Six Reasons Why It’s So Hard To Find A Good Development Officer —and Six Ways to Turn That Around

  1. We are incredibly unclear about what we mean by development. Development it’s not one thing but a whole host of things and looking for someone to do all of it is probably suicidal.
  2. We also are clueless about what we want them to achieve, so we have no way to measure success.
  3. Speaking of achievement and measurements, we assign goals that are laughable and ensure failure.
  4. Even if goals were gainable, we don’t provide appropriate resources to get where we want our fundraiser to go.
  5. The board! Need I tell you that they are not partnering with us to raise the money they think we should be raising?
  6. And too many of them are not giving at significant levels!

I could go on, but let’s stop with the kvetching.  What are some things we could consider that would make a difference?

  1. Focus.  Consider what kind of fundraiser are you looking for?  Someone who writes terrific grants?  Throws fabulous special events?  A person who understands direct response?  Maybe someone who works well with individuals who can make larger gifts?  Are you getting the picture?  Sure, there are people who have experience in all of the above but being responsible for all—with their different skill sets, needs, timing—means this person will be ineffective everywhere.  Unless this person is overseeing others, who are doing the myriad fundraising jobs, hire someone whose job is focused on one or maybe two types of fundraising.  The more focused the person can be on one type of Fundraising the more funds that person will raise.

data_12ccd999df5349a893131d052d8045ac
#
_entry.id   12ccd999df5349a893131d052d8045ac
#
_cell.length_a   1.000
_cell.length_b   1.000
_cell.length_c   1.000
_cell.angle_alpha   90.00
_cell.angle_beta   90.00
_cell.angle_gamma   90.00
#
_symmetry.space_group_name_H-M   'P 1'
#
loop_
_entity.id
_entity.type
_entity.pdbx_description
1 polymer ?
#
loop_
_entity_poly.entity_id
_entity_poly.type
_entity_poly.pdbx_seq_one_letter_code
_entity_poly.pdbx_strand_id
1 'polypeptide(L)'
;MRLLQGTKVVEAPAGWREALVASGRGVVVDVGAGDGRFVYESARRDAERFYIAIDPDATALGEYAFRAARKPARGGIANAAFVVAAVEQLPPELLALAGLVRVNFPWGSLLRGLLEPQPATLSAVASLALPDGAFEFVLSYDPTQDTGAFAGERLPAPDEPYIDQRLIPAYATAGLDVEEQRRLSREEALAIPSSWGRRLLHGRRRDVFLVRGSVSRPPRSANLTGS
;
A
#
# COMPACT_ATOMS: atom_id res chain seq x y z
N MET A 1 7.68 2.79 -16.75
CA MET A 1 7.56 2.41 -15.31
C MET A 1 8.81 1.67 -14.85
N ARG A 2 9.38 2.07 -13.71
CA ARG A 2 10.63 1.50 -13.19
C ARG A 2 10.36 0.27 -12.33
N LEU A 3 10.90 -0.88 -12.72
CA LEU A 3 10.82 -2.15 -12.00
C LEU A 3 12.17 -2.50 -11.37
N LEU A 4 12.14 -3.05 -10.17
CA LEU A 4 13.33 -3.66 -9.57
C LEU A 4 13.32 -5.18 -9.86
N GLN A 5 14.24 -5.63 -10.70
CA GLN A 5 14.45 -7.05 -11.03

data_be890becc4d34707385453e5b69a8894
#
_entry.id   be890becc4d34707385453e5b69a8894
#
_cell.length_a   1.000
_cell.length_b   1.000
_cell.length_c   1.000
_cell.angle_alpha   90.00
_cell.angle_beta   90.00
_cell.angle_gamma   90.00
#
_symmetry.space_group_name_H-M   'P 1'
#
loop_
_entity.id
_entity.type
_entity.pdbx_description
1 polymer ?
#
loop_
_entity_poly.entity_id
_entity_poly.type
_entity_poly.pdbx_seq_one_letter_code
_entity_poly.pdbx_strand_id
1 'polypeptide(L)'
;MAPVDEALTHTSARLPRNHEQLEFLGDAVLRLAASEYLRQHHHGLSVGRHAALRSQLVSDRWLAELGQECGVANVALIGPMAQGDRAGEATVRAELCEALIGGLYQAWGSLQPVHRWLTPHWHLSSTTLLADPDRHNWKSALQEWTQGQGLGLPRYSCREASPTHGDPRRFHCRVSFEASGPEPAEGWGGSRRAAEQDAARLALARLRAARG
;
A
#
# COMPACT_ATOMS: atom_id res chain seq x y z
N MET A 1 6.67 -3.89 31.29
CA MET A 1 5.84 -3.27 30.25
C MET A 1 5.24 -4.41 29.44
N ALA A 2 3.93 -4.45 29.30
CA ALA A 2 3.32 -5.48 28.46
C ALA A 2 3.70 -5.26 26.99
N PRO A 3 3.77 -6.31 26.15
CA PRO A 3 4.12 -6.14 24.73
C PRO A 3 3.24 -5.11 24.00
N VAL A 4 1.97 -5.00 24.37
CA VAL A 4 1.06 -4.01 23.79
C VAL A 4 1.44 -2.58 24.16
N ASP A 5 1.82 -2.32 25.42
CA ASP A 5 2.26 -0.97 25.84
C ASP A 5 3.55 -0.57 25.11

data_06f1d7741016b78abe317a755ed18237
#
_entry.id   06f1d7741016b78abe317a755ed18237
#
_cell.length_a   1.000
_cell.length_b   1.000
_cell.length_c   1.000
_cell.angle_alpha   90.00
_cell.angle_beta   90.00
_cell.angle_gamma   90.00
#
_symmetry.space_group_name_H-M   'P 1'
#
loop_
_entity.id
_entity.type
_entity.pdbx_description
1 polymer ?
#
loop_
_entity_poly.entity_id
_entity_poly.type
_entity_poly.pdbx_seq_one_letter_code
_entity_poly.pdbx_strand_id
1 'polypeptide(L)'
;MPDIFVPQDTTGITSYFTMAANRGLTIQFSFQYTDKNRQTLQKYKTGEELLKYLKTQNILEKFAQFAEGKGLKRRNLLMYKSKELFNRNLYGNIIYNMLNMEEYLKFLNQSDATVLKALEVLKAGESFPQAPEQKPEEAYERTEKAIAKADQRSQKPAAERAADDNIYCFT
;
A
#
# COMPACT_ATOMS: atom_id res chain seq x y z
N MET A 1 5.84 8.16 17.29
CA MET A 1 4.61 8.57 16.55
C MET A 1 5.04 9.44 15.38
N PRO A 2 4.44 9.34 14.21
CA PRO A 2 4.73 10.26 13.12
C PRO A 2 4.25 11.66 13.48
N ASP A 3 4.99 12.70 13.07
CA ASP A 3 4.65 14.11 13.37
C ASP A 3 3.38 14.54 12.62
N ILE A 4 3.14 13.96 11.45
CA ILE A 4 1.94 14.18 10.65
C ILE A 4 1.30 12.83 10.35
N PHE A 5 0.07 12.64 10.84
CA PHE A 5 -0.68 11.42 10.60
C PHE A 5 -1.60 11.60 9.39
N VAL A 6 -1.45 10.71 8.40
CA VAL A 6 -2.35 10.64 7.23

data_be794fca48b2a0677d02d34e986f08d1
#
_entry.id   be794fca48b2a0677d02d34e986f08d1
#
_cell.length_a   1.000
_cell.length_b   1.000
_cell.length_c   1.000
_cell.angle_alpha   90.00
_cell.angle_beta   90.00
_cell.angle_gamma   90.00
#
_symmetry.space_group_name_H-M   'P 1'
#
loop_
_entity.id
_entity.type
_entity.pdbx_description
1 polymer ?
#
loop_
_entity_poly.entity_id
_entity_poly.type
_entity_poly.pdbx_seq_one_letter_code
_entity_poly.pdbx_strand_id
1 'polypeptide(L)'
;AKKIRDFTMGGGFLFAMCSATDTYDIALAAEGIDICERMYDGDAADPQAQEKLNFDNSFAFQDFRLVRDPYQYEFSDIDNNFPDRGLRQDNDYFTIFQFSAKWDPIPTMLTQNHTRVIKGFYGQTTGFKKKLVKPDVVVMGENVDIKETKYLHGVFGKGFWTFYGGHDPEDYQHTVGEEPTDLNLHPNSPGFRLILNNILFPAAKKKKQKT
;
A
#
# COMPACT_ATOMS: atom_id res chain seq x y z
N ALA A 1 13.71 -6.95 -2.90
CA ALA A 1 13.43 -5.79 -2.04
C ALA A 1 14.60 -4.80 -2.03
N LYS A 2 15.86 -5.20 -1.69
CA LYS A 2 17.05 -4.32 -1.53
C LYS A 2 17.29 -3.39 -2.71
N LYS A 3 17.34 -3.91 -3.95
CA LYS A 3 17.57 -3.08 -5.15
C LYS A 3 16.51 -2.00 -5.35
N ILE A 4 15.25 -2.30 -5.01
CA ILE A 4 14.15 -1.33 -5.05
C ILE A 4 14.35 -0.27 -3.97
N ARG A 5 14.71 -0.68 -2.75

2. What do they need to accomplish now? Yes, I know. You want them to raise more money than ever before.  But, really, are you looking for someone who going to build your database of prospects? Do you need to upgrade every donor? Maybe increase retention.  In this case, all the above is probably correct, but in what proportions?  If your database consists of 200 people, you are likely needing this person to focus—at least at first—on acquiring new donors.  If your retention rate is worse than the average, which is very dismal indeed, then you need someone who understands donor relations and will build a strong stewardship program. Maybe you actually need someone to create a development plan or put a planned giving program in place.  What, exactly, do you need this person to do in the first 6 months, a year, 18 months?
  3. What resources can you offer? If you have never, ever asked a single individual for a gift and have very few names on your prospect list, don’t expect your brand new development officer to raise $1M. Instead, provide the resources for that person to grow a list—from help with social media to money (and time!) to attend networking events.  Be realistic and match your expectations to what you can provide in the way of support
  4. Pay a reasonable salary. This one is a biggie.  If you hire a development director and pay a salary that might be adequate for an assistant to your assistant, you will get a commensurate level of skill.  It costs money to raise money.  Spend it now so you have it later.
  5. The board. Yes, that again.  Your board needs to be trained—probably by someone other than you and definitely by someone who has skill in this area—as to what it takes it be a highly effective board.  And effective boards are enthusiastic and successful fundraising boards.  There is a lot more than just asking to fundraising. Get your board on board with what that means and how they can be part of the solution.
  6. Board giving. And getting.  Needs to be significant.  If a board member is not participating, get that person off the board.  For that matter, don’t put someone on the board because they might be a large donor.  First, turn them into a large donor then ask them to join your board.




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